[8]        Mr McIlvride indicated that the noter now accepted that it would be inappropriate to proceed with the appeal while the criminal proceedings were outstanding.  He recognised that whether there was a fraudulent scheme, and whether the noter was the recipient of unlawful financial assistance from the Company, were likely to be live issues in the criminal proceedings.  He also submitted that it was difficult to see how the court could determine the issue of balancing accounts in bankruptcy in isolation.  The loan agreement of 9 May 2011 would have to be examined in context and having regard to the relevant surrounding circumstances.  That would be likely to involve considering whether it formed part of a series of transactions, and if so, the effect of those transactions. 

 

Decision
[9]        I sisted the appeal and gave brief oral reasons.  Mr Dunlop intimated at the bar that he was instructed that a reclaiming motion would be marked.  I now set out more fully the basis of my decision. 

[10]      It is understandable that the respondents wish to know as soon as possible whether the noter’s claim is a good one.  They have a duty to proceed expeditiously.  They also suggest that if the claim were to be well founded that might affect whether they proceed with the proposed appeal to the Supreme Court in Advocate General for Scotland v Murray Group Holdings Limited & Ors, supra.  In relation to the latter matter, it seems to me that the principal consideration is likely to be the respondents’ legal advice as to the prospects of success.  If that advice is favourable it may point to the desirability of an appeal, whether the ultimate beneficiary in the event of success would be the noter as secured creditor, or ordinary creditors. 

[11]      Having considered the terms of the indictment in the criminal proceedings I am satisfied that (i) whether there was a fraudulent scheme involving the noter, and (ii) whether the noter was the recipient of unlawful financial assistance from the Company, are both issues which arise in the proceedings.  In those circumstances hearing the appeal before the criminal proceedings have been concluded would trespass upon matters at issue before the High Court of Justiciary, with the risk of prejudice to the administration of justice in those proceedings.  The risk can be avoided by sisting the appeal meantime.  That will give rise to some delay in the appeal’s disposal.  Any delay is prejudicial to the interests of creditors (the noter as secured creditor if the noter’s claim is a good one, or the body of unsecured creditors if it is not).  However, in my opinion that disadvantage, and any disadvantages to the respondents arising from the sist, are outweighed by the benefit to the administration of justice in the criminal proceedings.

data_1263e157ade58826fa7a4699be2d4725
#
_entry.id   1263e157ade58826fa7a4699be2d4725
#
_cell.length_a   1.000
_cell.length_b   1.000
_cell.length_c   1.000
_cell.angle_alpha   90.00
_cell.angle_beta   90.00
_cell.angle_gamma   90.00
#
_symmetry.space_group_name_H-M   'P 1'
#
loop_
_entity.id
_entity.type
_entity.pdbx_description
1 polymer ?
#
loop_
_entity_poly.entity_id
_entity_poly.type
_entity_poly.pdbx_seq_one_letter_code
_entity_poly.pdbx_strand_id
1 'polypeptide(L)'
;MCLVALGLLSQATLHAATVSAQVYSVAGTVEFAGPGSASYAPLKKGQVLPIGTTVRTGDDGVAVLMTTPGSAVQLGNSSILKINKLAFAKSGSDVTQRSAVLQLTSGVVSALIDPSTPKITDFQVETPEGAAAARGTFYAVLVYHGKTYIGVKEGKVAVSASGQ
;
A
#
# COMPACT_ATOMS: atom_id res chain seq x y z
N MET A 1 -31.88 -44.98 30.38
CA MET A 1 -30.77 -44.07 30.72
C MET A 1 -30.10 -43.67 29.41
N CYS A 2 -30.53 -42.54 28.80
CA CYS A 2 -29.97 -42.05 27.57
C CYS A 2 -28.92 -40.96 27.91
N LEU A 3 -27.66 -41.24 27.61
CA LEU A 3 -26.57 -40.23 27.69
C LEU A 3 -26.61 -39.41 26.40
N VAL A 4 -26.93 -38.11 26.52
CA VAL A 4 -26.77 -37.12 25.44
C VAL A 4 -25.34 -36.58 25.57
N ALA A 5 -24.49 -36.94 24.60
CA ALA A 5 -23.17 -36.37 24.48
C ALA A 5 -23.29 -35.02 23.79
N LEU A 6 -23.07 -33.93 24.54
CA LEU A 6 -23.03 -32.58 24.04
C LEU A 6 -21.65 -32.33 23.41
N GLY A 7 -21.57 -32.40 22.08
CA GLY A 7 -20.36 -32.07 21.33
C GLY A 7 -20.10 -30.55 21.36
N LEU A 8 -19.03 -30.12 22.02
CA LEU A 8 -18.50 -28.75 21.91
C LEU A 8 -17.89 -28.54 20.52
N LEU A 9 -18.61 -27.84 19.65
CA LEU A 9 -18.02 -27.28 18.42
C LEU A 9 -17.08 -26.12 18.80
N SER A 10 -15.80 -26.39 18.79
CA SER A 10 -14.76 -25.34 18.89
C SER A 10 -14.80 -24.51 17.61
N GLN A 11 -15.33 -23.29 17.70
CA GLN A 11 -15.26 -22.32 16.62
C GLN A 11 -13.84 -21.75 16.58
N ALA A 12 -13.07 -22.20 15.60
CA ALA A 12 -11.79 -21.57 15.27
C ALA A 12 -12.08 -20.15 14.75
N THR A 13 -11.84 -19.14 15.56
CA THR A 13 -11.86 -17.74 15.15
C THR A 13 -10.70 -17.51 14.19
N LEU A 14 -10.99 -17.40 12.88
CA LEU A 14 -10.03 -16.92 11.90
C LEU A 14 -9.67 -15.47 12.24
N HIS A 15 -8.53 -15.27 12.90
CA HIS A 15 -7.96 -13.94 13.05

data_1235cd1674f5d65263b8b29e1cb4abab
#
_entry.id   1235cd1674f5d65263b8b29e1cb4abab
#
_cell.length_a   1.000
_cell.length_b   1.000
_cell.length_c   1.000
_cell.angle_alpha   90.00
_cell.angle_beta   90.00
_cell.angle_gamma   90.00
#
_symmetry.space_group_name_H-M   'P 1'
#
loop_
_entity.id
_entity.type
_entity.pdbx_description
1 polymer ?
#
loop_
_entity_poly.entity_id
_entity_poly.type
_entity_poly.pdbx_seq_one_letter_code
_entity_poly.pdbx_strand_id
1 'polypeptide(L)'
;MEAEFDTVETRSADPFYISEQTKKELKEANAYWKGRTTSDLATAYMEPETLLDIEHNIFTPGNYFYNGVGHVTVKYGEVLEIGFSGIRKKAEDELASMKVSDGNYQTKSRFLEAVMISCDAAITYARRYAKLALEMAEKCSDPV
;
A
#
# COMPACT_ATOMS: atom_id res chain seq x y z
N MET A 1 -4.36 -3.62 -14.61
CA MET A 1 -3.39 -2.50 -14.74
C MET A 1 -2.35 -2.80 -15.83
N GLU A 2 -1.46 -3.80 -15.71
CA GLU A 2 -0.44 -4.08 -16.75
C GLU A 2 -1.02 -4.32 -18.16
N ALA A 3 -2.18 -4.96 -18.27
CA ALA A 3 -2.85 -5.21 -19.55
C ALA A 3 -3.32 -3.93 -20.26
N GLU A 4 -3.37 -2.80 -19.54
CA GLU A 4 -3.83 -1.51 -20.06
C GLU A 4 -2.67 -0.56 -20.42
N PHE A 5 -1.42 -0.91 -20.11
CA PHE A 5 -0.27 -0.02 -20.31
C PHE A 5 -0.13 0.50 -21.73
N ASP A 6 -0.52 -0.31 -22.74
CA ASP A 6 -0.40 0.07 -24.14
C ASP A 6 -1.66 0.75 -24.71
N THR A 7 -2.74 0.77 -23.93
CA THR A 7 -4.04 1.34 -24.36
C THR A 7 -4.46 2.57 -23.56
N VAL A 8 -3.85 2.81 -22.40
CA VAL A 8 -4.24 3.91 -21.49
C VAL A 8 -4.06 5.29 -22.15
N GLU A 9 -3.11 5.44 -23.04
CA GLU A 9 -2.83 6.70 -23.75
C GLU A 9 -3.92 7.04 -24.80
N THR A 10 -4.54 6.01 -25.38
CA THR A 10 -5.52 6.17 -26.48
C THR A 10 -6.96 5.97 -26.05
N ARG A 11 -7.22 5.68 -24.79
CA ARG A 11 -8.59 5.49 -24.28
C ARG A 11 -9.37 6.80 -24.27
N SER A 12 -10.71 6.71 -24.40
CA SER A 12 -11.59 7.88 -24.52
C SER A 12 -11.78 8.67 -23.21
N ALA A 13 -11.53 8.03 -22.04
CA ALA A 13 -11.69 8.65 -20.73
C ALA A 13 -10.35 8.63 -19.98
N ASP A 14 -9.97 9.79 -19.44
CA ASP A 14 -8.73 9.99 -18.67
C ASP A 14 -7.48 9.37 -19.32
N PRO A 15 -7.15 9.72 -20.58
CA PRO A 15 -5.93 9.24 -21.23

[12]      Prohibitions on reporting might reduce, but in my opinion would not remove, the risk of the appeal proceedings impinging upon the criminal trial.  Nor do I think it can be said with confidence ab ante that any evidence about the appeal would be of no relevance to, and would to be inadmissible in, the criminal proceedings.  Even if it was inadmissible, in what may well be the highly charged atmosphere of the trial there can be no guarantee that it would not emerge.  

[13]      I am not persuaded of the utility of proceeding at this stage to hear the appeal on the balancing of accounts in bankruptcy issue.  It is not clear to me that it will be possible to divorce that ground entirely from the other issues.  Even if that would be possible, fragmentation of the appeal issues in this way would create the risk of the whole gamut of the appeal process having to be gone through more than once.  In my view that would be undesirable.